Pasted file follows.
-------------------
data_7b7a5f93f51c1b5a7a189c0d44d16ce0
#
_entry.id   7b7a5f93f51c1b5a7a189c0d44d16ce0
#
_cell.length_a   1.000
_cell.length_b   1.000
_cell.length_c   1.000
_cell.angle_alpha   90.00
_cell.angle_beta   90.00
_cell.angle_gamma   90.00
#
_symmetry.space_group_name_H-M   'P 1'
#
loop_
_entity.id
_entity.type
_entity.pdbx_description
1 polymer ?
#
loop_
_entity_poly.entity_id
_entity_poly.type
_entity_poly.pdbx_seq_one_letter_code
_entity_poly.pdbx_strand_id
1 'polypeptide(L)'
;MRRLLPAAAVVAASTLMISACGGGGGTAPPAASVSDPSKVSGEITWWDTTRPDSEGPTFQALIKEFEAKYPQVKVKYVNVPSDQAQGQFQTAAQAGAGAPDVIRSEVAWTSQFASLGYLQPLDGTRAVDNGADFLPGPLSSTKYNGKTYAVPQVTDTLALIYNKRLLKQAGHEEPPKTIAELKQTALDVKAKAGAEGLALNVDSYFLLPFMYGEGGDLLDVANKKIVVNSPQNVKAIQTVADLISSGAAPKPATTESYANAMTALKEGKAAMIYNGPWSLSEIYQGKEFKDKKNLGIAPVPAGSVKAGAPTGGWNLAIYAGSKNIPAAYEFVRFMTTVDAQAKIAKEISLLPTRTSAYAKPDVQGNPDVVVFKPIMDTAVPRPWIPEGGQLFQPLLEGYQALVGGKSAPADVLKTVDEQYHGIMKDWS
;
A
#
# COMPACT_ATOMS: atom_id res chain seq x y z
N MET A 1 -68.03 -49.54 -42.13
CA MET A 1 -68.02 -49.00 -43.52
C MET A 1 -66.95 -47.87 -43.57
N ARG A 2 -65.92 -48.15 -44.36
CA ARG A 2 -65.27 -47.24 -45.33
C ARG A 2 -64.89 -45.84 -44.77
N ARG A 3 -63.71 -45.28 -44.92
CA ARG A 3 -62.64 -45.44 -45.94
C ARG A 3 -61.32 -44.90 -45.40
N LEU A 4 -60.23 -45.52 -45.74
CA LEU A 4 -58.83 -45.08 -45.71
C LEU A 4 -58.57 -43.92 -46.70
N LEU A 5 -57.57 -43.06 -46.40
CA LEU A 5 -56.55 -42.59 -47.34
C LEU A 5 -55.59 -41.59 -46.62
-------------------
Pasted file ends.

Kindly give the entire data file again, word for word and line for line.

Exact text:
data_7b7a5f93f51c1b5a7a189c0d44d16ce0
#
_entry.id   7b7a5f93f51c1b5a7a189c0d44d16ce0
#
_cell.length_a   1.000
_cell.length_b   1.000
_cell.length_c   1.000
_cell.angle_alpha   90.00
_cell.angle_beta   90.00
_cell.angle_gamma   90.00
#
_symmetry.space_group_name_H-M   'P 1'
#
loop_
_entity.id
_entity.type
_entity.pdbx_description
1 polymer ?
#
loop_
_entity_poly.entity_id
_entity_poly.type
_entity_poly.pdbx_seq_one_letter_code
_entity_poly.pdbx_strand_id
1 'polypeptide(L)'
;MRRLLPAAAVVAASTLMISACGGGGGTAPPAASVSDPSKVSGEITWWDTTRPDSEGPTFQALIKEFEAKYPQVKVKYVNVPSDQAQGQFQTAAQAGAGAPDVIRSEVAWTSQFASLGYLQPLDGTRAVDNGADFLPGPLSSTKYNGKTYAVPQVTDTLALIYNKRLLKQAGHEEPPKTIAELKQTALDVKAKAGAEGLALNVDSYFLLPFMYGEGGDLLDVANKKIVVNSPQNVKAIQTVADLISSGAAPKPATTESYANAMTALKEGKAAMIYNGPWSLSEIYQGKEFKDKKNLGIAPVPAGSVKAGAPTGGWNLAIYAGSKNIPAAYEFVRFMTTVDAQAKIAKEISLLPTRTSAYAKPDVQGNPDVVVFKPIMDTAVPRPWIPEGGQLFQPLLEGYQALVGGKSAPADVLKTVDEQYHGIMKDWS
;
A
#
# COMPACT_ATOMS: atom_id res chain seq x y z
N MET A 1 -68.03 -49.54 -42.13
CA MET A 1 -68.02 -49.00 -43.52
C MET A 1 -66.95 -47.87 -43.57
N ARG A 2 -65.92 -48.15 -44.36
CA ARG A 2 -65.27 -47.24 -45.33
C ARG A 2 -64.89 -45.84 -44.77
N ARG A 3 -63.71 -45.28 -44.92
CA ARG A 3 -62.64 -45.44 -45.94
C ARG A 3 -61.32 -44.90 -45.40
N LEU A 4 -60.23 -45.52 -45.74
CA LEU A 4 -58.83 -45.08 -45.71
C LEU A 4 -58.57 -43.92 -46.70
N LEU A 5 -57.57 -43.06 -46.40
CA LEU A 5 -56.55 -42.59 -47.34
C LEU A 5 -55.59 -41.59 -46.62